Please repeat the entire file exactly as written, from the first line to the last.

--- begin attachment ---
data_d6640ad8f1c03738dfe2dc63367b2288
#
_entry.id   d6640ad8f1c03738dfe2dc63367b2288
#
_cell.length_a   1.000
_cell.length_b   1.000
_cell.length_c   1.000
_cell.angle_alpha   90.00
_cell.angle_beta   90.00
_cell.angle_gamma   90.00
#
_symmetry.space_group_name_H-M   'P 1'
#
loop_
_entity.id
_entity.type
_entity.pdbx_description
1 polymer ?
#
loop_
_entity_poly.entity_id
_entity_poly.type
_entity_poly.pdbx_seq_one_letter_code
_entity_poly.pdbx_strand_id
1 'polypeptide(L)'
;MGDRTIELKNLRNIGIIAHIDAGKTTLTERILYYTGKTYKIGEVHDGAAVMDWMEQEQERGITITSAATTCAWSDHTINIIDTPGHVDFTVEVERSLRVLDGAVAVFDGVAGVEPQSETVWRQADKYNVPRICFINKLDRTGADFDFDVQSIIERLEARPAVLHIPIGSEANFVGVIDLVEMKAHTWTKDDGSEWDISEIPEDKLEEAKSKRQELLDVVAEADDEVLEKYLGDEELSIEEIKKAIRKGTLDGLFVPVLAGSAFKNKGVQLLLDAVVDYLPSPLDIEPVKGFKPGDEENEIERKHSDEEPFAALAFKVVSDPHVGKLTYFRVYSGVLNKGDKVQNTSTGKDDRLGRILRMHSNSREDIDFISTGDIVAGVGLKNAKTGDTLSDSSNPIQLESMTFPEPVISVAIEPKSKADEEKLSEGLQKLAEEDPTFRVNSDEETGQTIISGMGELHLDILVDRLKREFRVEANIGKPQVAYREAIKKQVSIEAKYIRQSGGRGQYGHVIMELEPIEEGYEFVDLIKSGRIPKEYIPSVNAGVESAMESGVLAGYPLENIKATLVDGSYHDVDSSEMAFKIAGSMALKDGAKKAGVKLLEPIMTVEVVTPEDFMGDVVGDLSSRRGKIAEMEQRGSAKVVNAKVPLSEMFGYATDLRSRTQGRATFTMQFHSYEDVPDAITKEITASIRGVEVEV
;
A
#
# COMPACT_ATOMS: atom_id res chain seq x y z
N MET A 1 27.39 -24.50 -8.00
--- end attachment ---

data_d6640ad8f1c03738dfe2dc63367b2288
#
_entry.id   d6640ad8f1c03738dfe2dc63367b2288
#
_cell.length_a   1.000
_cell.length_b   1.000
_cell.length_c   1.000
_cell.angle_alpha   90.00
_cell.angle_beta   90.00
_cell.angle_gamma   90.00
#
_symmetry.space_group_name_H-M   'P 1'
#
loop_
_entity.id
_entity.type
_entity.pdbx_description
1 polymer ?
#
loop_
_entity_poly.entity_id
_entity_poly.type
_entity_poly.pdbx_seq_one_letter_code
_entity_poly.pdbx_strand_id
1 'polypeptide(L)'
;MGDRTIELKNLRNIGIIAHIDAGKTTLTERILYYTGKTYKIGEVHDGAAVMDWMEQEQERGITITSAATTCAWSDHTINIIDTPGHVDFTVEVERSLRVLDGAVAVFDGVAGVEPQSETVWRQADKYNVPRICFINKLDRTGADFDFDVQSIIERLEARPAVLHIPIGSEANFVGVIDLVEMKAHTWTKDDGSEWDISEIPEDKLEEAKSKRQELLDVVAEADDEVLEKYLGDEELSIEEIKKAIRKGTLDGLFVPVLAGSAFKNKGVQLLLDAVVDYLPSPLDIEPVKGFKPGDEENEIERKHSDEEPFAALAFKVVSDPHVGKLTYFRVYSGVLNKGDKVQNTSTGKDDRLGRILRMHSNSREDIDFISTGDIVAGVGLKNAKTGDTLSDSSNPIQLESMTFPEPVISVAIEPKSKADEEKLSEGLQKLAEEDPTFRVNSDEETGQTIISGMGELHLDILVDRLKREFRVEANIGKPQVAYREAIKKQVSIEAKYIRQSGGRGQYGHVIMELEPIEEGYEFVDLIKSGRIPKEYIPSVNAGVESAMESGVLAGYPLENIKATLVDGSYHDVDSSEMAFKIAGSMALKDGAKKAGVKLLEPIMTVEVVTPEDFMGDVVGDLSSRRGKIAEMEQRGSAKVVNAKVPLSEMFGYATDLRSRTQGRATFTMQFHSYEDVPDAITKEITASIRGVEVEV
;
A
#
# COMPACT_ATOMS: atom_id res chain seq x y z
N MET A 1 27.39 -24.50 -8.00